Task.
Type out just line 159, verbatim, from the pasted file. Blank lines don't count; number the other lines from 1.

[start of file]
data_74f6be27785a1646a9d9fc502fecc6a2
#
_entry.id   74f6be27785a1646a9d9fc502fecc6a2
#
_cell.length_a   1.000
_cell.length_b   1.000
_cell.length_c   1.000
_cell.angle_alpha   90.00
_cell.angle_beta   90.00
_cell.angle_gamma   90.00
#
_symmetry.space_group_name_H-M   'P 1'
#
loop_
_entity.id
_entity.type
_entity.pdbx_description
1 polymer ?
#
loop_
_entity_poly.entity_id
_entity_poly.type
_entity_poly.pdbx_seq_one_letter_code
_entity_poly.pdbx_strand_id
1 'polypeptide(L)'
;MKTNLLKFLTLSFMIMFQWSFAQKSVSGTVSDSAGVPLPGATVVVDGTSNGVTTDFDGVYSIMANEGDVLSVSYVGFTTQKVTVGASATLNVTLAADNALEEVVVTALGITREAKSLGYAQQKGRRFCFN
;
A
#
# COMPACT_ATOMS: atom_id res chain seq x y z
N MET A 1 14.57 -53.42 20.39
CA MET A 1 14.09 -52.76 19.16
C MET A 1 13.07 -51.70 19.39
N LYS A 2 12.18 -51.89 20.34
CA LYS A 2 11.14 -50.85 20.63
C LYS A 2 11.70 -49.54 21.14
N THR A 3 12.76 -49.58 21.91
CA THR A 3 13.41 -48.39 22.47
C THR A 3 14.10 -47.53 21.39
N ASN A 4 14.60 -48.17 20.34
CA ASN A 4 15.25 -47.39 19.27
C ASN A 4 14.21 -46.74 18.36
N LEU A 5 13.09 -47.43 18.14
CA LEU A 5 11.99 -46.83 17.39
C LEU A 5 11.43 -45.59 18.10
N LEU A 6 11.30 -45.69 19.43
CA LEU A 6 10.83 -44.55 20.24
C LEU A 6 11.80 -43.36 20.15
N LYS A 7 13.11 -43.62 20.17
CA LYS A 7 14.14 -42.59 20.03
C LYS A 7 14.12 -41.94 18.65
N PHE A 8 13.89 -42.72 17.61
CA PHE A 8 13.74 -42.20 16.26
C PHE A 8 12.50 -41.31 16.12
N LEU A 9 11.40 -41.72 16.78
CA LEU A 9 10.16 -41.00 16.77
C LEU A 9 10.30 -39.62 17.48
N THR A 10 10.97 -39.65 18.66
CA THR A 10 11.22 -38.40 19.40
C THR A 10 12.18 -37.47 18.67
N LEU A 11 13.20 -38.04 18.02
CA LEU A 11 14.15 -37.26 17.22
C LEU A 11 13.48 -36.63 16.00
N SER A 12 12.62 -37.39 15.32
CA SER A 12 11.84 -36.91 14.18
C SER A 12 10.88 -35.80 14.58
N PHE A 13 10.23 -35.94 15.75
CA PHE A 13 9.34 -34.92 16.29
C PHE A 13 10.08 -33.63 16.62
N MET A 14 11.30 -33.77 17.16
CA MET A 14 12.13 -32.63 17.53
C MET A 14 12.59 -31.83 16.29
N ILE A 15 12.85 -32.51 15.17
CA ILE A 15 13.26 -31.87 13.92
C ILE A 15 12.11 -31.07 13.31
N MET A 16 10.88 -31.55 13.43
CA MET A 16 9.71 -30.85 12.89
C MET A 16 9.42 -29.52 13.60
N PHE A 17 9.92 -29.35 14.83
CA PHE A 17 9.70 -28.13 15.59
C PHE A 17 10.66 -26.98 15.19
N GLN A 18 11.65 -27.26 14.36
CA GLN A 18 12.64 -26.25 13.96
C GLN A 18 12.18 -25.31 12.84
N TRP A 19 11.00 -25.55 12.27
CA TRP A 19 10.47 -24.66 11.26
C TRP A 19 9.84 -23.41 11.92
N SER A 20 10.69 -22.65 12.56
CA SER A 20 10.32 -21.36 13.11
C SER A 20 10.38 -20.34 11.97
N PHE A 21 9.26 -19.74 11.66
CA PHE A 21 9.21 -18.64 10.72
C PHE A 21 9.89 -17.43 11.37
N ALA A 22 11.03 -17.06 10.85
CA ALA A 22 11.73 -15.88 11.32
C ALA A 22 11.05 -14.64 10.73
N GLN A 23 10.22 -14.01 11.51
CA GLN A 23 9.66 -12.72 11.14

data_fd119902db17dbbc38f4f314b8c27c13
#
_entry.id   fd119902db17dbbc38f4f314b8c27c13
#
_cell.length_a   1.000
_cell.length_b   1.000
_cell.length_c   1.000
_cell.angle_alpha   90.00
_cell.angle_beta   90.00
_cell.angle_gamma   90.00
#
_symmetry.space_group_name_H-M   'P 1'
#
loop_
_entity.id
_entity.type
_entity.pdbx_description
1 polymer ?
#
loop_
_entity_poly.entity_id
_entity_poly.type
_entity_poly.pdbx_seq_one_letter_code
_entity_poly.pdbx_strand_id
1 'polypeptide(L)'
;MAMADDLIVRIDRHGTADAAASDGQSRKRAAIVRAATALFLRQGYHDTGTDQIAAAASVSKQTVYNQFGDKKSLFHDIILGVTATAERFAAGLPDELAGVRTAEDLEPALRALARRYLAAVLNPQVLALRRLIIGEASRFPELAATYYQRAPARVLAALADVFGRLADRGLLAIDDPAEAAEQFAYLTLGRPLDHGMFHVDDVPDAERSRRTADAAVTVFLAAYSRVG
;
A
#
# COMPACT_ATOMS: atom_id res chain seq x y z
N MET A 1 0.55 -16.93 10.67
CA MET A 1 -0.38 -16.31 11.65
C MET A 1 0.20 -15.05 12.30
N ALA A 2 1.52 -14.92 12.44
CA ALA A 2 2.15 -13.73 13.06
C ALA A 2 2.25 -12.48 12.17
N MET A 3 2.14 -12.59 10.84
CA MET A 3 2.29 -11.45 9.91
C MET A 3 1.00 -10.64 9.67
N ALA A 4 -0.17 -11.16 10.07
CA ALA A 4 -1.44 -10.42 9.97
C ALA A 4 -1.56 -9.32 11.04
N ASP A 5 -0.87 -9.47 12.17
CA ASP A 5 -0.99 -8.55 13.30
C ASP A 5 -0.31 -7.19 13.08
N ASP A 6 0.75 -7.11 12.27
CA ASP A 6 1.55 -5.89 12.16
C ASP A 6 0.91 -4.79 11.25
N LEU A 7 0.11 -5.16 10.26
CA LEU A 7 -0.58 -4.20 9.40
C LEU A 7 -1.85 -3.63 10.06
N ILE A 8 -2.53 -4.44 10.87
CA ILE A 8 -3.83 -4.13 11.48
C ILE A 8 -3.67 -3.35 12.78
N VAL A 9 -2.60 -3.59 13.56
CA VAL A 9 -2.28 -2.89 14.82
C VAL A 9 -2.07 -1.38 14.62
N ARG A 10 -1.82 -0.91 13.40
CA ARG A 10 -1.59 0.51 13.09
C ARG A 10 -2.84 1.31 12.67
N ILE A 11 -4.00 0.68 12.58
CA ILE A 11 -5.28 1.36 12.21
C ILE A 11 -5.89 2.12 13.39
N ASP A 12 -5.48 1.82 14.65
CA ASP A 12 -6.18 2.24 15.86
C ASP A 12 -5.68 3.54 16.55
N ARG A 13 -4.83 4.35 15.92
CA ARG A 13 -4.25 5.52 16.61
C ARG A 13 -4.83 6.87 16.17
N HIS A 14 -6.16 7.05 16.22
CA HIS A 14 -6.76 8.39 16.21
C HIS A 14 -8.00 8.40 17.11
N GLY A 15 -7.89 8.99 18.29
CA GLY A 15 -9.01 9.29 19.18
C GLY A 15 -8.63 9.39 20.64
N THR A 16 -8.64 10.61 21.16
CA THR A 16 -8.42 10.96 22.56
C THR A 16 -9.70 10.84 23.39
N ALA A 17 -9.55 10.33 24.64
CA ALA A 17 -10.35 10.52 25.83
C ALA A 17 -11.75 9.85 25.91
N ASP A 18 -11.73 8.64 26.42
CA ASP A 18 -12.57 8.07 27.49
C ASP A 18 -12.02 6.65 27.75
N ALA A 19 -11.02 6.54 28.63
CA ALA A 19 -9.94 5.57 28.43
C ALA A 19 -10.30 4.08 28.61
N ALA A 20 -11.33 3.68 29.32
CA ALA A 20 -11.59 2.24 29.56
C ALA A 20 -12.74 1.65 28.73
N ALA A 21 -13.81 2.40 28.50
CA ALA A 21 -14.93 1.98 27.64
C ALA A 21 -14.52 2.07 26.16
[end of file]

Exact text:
N ILE A 11 -4.00 0.68 12.58